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Who should attend
- Investment bankers
- Fund managers
- Equity analysts
- Equity traders
- Equity sales
- Corporate finance lawyers
- Credit analysts Strategists
- Treasurers and finance directors
- Compliance officers
About the course
Understand the building blocks of financial analysis for corporate valuation
This comprehensive 5-day programme comprises two days of training in financial analysis underlying corporate valuations, followed by the three days of training in corporate valuation techniques.
The 2-day introduction will provide you with an understanding of:
- How to analyse a firm’s financial statements when undertaking corporate valuations, including how to derive underlying earnings and cashflow
- Ratio analysis, including profitability, performance, leverage, liquidity, returns to firm and equity
- The impact on valuation of debt, financial assets, quasi-debt, provisions, deferred taxes, off balance sheet liabilities and other factors
The subsequent 3-day training covers the following:
- Valuation fundamentals Equity and EV multiple valuations DCF valuations
- Applying different valuation techniques and forecasting, using Excel
- The impact of capital structure on valuation
- The impact of corporate finance transactions on valuation
- How qualitative factors influence valuations
On completion of the programme, you will be invited to attend the three-day Advanced Valuation course to take your knowledge even further.
This practical course combines formal lectures combined with practical and interactive case studies and exercises to reinforce the concepts covered in each teaching session. Emphasis is placed on you gaining hands-on experience of the various valuation techniques.
Income statement analysis
- Cleaning up the reported results to derive underlying performance
- Adjusting for exceptional and non-core items – restructuring, provisions, impairments, discontinued items, MTM of financial assets and liabilities, disposal gains/losses, employee benefits (IAS 19), business combinations (IFRS 3), leases (IAS 17), customer loyalty programmes (IFRIC 13)
- How failing to calculate the correct underlying earnings figure will materially distort your valuation
- Revenues and earnings – sources, sustainability, growth outlook, main risk factors
- The nature of the cost base including sources of volatility (commodity prices, currency, regulation, interest rates, tax rates and other risk factors)
- The impact of hedging (currency, interest rate, commodity)
- The impact of joint ventures, associates and NCI
- Calculating key financial ratios from the income statement; calculating performance ratios
- Analysing the cashflow profile of the firm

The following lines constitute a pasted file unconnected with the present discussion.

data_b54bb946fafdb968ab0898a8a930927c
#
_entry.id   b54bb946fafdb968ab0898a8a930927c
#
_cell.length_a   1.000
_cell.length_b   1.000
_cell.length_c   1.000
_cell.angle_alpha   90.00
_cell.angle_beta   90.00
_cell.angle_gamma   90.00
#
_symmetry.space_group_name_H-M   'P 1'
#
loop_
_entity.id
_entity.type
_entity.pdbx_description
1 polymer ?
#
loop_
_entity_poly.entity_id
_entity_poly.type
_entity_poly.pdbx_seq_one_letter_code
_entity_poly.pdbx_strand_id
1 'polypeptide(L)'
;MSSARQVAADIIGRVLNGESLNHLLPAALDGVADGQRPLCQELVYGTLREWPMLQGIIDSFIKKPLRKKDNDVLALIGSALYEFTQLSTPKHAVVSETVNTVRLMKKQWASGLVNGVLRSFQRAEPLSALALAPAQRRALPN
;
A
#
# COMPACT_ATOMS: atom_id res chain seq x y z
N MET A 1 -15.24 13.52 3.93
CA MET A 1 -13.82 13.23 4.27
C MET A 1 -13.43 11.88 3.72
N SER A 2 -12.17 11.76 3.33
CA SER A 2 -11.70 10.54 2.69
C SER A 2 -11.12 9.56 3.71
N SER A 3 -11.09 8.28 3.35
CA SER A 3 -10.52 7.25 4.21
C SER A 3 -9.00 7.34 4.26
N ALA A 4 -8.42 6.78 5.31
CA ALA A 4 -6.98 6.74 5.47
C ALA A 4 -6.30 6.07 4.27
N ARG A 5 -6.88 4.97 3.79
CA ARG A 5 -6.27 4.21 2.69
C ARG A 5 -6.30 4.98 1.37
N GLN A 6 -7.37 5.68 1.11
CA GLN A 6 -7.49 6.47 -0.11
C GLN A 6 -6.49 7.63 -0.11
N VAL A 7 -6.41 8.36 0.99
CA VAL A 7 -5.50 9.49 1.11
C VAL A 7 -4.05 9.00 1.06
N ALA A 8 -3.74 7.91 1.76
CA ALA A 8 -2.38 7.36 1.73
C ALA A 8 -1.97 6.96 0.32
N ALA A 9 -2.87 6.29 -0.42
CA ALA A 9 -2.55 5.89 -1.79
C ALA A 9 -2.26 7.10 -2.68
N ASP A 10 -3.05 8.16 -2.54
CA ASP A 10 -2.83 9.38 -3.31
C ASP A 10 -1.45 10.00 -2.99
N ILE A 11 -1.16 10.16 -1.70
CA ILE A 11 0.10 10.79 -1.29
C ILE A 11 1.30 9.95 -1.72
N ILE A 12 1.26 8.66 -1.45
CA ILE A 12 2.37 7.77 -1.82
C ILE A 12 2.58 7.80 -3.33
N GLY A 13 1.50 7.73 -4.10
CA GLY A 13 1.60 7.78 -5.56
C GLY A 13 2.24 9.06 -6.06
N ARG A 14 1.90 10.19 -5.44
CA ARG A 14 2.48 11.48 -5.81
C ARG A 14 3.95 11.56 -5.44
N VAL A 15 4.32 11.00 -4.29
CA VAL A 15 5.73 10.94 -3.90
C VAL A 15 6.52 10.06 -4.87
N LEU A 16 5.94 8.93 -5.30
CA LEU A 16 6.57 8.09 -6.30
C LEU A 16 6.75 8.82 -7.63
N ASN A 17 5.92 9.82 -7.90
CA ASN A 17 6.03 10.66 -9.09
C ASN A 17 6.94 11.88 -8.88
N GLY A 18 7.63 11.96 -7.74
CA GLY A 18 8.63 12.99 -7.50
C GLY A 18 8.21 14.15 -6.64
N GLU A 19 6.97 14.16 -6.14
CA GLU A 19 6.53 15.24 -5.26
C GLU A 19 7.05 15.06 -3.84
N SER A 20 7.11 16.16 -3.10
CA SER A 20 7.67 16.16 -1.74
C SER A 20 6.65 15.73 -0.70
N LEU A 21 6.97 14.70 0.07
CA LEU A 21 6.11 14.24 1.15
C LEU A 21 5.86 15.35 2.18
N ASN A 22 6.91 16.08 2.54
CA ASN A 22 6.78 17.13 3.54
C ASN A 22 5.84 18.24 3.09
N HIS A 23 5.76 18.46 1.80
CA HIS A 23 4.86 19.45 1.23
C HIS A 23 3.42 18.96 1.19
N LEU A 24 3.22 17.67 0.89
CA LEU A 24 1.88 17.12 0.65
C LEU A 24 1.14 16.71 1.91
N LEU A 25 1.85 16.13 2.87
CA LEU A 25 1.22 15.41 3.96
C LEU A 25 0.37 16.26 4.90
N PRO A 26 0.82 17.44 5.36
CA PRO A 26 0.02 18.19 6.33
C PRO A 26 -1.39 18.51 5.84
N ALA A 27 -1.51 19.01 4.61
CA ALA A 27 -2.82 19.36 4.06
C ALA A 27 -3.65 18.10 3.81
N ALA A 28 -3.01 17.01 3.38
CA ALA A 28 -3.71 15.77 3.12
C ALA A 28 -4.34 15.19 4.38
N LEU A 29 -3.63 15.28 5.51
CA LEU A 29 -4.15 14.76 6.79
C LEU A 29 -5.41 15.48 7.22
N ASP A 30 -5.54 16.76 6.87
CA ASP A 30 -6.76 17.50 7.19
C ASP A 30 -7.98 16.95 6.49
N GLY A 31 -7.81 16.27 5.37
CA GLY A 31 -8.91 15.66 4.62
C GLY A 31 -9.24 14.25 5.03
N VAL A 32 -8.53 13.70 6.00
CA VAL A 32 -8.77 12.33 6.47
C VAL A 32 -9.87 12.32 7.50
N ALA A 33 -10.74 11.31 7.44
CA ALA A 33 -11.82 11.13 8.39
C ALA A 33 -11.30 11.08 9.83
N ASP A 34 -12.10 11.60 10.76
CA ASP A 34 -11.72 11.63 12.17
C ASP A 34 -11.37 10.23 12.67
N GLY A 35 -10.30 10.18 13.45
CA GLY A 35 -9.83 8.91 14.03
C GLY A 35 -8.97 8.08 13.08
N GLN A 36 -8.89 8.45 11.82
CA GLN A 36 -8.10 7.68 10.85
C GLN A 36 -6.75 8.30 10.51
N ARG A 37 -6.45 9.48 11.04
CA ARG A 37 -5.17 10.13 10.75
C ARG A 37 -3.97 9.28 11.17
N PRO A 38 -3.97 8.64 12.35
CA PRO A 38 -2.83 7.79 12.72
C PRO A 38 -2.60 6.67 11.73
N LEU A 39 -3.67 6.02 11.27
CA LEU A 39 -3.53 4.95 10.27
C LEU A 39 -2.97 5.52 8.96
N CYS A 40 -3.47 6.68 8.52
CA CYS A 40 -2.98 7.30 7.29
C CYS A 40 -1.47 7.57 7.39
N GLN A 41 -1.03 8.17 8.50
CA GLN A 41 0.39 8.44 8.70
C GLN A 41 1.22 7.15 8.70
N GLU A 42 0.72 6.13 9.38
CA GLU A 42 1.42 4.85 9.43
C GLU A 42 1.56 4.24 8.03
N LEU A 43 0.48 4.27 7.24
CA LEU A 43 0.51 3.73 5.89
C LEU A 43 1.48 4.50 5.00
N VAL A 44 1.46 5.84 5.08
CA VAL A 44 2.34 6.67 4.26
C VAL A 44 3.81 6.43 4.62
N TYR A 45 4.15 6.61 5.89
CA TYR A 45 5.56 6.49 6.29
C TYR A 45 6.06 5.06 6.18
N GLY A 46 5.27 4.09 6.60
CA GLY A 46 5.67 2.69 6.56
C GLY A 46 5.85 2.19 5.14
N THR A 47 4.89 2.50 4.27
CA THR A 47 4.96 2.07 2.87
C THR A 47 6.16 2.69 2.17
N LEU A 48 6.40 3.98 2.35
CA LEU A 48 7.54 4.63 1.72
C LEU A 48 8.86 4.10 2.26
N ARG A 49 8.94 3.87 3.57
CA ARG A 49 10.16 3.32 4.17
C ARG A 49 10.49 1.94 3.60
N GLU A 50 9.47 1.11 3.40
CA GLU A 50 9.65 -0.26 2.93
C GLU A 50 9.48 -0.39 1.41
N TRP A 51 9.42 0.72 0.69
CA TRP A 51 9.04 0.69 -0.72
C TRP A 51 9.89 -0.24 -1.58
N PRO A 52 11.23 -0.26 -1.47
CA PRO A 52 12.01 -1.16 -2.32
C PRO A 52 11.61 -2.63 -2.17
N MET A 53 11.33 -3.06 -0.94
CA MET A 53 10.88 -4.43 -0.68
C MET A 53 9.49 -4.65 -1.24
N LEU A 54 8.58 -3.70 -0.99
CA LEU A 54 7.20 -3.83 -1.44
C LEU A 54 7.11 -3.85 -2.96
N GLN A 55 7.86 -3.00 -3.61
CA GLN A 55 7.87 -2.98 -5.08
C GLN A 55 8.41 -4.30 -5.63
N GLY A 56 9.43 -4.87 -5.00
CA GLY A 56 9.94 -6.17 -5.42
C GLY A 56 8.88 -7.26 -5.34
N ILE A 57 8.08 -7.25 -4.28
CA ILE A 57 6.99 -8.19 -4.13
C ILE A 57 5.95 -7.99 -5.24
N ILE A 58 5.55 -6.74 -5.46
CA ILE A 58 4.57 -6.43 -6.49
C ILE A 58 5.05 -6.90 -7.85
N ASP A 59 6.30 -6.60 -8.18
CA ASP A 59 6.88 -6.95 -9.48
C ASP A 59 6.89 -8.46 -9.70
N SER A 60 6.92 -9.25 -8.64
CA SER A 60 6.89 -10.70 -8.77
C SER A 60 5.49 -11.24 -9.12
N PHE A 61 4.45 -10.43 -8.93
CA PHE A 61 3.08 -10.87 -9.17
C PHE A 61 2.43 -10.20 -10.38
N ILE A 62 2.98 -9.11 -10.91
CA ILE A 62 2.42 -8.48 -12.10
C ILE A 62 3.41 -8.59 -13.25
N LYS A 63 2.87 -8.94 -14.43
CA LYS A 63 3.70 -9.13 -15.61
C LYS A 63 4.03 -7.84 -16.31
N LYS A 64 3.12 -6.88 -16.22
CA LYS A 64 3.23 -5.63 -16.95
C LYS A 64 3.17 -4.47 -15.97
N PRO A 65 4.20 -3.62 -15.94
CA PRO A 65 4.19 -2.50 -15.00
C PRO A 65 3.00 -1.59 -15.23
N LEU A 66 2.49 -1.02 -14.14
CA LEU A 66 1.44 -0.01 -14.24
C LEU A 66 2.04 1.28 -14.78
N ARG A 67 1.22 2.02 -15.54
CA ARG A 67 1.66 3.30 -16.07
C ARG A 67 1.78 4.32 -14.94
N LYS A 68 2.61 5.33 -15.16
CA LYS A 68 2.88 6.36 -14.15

- What are the main risks to the cashflow?
- What are the main sources and uses of cash?
- Are new investments adding value?
- Are earnings converted into operating cashflow?
- The impact of net working capital changes and capital spending
- What is the potential for paying dividends and for share buybacks?
- Calculating key financial ratios from the cashflow statement
Balance sheet analysis
- The nature of the asset base: PP&E, intangibles, financial assets, joint ventures and investments
- Understanding the firm’s capital intensity and operating leverage
- Consolidation policies – is there any value in off balance sheet entities?
- What to include in gross debt
- What to include in net debt
- Valuation adjustments for derivative assets and liabilities, operating leases, contingent liabilities, and other off balance sheet liabilities
- Valuation adjustments for NWC, deferred taxes, pension deficits, provisions
- What is the outlook for impairments or revaluations?
- Is the book value of equity important to the valuation?
- What is the impact of credit metrics (leverage, interest cover, interest rates, liquidity, covenant breaches) on valuation?
- Calculating key balance sheet ratios to assess a firm’s financial position relative to its sector
- Overview of major new IFRS accounting standards (IFRS 9, 15, 16)
- Accounting tricks to enhance profitability and operating cashflow
Overview of a forecasting model for valuation
- Creation of key value drivers, including macro-economic and company specific
- Building up the income statement and balance sheet
- Deriving the cashflow statement
- Deriving cash available for distributions
- Dealing with circularity
- Scenario analysis
- Return analysis
Former Executive Director of CSFB and Lehman Brothers, the Course Director has spent seventeen years working as an investment banker in Europe and the US. She has principally worked in the credit markets and has experience of the US and European high grade and high yield markets, the European new...
Videos and materials
Because of COVID-19, many providers are cancelling or postponing in-person programs or providing online participation options.
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